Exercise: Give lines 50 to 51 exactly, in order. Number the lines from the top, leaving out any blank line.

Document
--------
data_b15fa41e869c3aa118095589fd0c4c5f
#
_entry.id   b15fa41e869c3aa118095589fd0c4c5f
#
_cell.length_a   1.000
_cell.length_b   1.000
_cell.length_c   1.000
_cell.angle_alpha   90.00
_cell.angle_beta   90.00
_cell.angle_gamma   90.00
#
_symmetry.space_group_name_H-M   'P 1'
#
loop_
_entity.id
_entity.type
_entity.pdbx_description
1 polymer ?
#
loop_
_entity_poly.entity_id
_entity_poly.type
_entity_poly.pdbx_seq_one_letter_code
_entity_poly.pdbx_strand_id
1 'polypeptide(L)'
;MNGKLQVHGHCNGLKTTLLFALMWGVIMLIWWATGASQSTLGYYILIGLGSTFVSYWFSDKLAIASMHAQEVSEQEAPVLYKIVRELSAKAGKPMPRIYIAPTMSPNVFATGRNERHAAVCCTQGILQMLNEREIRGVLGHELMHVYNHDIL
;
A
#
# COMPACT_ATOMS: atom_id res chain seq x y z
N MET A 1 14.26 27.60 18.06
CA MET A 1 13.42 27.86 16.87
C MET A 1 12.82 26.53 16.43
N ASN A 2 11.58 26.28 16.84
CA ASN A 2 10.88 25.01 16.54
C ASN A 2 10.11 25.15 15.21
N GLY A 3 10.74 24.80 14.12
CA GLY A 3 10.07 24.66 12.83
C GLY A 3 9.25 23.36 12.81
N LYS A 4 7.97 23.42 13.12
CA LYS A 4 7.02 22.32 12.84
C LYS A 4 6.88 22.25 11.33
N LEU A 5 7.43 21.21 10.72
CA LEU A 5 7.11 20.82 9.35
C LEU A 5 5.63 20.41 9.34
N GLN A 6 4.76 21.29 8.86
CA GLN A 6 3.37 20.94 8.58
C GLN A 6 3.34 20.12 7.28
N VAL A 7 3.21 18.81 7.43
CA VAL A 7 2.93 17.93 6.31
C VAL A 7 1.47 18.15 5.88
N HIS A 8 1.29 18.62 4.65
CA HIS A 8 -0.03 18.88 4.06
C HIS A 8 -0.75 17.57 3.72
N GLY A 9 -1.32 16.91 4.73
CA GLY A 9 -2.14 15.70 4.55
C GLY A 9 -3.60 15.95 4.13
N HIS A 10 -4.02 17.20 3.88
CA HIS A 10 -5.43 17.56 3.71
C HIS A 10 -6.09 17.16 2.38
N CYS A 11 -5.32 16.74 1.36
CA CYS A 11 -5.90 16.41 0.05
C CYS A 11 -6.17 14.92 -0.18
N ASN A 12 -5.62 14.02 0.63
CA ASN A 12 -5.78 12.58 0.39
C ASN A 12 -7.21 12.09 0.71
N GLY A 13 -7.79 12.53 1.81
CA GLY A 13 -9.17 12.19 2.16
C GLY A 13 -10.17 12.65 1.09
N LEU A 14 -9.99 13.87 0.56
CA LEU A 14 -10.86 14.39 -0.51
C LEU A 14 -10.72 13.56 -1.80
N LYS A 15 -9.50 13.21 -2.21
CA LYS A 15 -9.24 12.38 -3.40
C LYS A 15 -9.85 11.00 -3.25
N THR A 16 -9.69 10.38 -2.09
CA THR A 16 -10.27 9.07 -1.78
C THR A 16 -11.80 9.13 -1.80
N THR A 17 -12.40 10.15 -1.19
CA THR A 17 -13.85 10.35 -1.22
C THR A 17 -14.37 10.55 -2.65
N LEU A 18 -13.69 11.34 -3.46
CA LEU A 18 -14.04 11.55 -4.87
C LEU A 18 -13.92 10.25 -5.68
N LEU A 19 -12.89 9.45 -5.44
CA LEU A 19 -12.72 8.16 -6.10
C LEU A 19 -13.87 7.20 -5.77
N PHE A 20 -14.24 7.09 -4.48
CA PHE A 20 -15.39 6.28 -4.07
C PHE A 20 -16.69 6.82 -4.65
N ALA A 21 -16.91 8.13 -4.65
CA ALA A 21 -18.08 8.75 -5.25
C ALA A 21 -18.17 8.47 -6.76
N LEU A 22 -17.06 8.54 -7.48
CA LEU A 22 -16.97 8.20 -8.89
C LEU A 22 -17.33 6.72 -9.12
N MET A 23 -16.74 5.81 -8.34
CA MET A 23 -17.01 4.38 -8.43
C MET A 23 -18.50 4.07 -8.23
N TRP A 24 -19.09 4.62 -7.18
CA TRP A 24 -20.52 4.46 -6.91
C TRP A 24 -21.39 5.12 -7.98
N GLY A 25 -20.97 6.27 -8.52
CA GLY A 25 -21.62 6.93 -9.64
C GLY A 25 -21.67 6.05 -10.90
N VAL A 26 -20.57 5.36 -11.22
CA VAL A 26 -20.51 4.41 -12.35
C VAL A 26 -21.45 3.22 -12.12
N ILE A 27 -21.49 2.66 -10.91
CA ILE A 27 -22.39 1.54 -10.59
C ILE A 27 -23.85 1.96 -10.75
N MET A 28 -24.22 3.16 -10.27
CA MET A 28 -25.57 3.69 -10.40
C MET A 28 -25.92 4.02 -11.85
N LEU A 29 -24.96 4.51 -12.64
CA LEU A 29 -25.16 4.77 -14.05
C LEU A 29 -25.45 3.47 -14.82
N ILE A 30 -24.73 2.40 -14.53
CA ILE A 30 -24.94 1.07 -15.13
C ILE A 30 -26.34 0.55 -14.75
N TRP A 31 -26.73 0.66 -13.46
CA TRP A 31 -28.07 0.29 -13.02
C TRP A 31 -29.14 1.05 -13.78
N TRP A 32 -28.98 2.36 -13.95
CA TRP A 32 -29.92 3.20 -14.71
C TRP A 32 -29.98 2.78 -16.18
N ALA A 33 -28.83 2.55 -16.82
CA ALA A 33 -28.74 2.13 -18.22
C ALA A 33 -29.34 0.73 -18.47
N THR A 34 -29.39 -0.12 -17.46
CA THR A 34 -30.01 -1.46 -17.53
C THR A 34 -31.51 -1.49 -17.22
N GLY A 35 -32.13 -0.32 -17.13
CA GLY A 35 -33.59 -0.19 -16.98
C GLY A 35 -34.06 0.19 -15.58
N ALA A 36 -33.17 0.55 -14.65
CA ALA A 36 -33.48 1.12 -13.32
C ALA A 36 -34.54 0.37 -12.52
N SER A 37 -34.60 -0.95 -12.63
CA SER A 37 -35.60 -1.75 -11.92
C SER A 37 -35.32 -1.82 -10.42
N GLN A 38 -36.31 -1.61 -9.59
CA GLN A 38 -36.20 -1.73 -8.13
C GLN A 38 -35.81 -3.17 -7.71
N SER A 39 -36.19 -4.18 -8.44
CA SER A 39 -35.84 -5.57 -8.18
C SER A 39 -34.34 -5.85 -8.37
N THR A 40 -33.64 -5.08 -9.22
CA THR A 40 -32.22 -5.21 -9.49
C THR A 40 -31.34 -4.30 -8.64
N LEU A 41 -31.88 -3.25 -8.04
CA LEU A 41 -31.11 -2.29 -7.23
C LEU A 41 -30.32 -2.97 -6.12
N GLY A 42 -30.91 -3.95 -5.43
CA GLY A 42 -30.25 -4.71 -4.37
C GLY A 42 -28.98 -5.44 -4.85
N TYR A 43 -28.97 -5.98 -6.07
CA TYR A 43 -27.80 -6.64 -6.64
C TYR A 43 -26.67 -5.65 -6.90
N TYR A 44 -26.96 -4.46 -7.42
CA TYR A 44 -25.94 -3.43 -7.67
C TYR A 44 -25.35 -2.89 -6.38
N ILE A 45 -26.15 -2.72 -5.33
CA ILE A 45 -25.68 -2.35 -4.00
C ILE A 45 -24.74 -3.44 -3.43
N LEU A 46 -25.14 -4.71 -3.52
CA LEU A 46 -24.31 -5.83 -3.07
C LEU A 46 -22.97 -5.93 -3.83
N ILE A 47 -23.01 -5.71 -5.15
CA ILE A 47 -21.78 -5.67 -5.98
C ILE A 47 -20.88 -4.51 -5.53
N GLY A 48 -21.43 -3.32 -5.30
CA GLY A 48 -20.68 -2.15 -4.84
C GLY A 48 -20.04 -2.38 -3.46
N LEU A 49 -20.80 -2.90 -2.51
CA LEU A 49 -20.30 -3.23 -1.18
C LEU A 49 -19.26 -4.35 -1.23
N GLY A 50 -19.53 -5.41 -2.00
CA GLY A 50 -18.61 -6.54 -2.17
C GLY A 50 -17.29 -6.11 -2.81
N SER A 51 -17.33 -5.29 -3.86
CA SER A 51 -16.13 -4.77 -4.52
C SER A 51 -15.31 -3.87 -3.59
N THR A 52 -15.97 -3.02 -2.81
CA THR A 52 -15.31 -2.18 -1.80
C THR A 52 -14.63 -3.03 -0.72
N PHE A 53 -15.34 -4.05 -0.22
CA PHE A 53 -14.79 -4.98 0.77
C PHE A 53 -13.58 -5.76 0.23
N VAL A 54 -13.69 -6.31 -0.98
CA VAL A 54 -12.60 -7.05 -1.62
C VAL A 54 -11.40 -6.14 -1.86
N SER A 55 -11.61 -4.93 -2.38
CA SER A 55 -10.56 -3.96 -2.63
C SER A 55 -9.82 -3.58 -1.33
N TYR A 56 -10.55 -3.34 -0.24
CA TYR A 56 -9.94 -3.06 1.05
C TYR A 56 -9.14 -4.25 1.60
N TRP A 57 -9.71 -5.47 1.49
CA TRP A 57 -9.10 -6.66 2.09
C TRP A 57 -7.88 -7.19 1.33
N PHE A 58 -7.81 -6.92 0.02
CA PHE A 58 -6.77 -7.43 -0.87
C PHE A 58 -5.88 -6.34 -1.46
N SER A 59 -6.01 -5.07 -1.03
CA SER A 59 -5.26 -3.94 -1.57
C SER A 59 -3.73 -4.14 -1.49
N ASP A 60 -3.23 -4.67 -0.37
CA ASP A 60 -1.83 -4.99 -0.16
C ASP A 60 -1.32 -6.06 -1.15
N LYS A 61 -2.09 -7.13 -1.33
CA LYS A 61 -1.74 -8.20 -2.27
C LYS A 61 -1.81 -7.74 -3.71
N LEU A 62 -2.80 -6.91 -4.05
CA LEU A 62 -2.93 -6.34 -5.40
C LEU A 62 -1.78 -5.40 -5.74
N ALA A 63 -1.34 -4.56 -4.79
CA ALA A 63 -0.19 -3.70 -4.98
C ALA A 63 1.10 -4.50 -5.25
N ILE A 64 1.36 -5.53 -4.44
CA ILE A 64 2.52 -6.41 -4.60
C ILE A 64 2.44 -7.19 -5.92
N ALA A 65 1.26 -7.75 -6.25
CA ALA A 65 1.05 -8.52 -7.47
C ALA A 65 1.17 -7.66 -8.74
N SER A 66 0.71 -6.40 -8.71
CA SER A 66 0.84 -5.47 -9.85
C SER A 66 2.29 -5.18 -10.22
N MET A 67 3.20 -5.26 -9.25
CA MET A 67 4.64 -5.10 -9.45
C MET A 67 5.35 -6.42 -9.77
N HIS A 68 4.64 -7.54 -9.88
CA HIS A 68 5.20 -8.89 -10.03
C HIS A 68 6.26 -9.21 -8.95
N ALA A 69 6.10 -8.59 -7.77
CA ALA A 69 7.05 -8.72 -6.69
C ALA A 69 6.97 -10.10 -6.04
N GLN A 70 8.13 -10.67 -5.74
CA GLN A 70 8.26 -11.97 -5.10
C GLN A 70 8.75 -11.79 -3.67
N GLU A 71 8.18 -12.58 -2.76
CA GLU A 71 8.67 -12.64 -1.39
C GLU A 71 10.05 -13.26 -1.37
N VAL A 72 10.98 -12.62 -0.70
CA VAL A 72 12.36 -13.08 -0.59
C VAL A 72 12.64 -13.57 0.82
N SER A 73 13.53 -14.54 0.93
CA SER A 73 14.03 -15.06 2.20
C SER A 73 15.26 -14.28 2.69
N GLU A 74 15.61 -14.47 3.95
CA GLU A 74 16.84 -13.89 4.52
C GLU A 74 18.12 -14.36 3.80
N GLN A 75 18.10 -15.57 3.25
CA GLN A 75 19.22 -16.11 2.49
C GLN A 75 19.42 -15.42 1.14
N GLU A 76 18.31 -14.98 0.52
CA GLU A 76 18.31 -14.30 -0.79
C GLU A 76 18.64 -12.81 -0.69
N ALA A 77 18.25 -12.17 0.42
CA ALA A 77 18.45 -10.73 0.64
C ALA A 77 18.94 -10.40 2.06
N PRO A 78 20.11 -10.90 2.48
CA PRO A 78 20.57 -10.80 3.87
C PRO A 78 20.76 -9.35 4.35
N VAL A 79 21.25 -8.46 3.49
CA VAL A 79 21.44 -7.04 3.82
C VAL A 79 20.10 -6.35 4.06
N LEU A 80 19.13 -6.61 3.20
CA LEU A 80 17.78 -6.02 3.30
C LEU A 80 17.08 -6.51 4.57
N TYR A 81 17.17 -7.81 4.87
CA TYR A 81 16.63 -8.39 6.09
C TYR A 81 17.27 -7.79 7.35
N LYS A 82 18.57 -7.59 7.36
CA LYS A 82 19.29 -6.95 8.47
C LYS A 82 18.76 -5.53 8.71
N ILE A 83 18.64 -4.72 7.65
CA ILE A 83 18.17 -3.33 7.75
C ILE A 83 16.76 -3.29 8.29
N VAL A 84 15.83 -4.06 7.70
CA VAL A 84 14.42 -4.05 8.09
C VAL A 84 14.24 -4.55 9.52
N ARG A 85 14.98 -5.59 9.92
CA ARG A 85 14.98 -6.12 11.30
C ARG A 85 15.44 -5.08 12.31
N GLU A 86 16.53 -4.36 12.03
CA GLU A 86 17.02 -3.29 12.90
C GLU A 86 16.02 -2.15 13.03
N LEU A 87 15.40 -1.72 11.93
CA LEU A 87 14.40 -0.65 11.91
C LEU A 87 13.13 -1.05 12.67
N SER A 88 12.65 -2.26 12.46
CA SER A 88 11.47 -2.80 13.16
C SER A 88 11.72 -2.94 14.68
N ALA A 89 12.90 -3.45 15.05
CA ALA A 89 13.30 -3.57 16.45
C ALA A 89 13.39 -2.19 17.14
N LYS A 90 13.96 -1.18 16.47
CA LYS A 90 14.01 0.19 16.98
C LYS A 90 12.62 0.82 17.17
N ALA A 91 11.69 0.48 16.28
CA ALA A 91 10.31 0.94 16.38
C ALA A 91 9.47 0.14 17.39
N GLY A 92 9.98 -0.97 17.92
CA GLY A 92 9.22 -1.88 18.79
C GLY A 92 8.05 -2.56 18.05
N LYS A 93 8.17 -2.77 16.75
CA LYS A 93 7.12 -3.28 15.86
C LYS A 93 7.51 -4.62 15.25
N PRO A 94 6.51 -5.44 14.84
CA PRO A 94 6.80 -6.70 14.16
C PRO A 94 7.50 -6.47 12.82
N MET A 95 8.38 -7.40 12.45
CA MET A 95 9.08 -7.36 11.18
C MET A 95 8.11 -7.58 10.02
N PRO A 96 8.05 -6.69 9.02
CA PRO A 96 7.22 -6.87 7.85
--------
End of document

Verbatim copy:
CA VAL A 7 2.93 17.93 6.31
C VAL A 7 1.47 18.15 5.88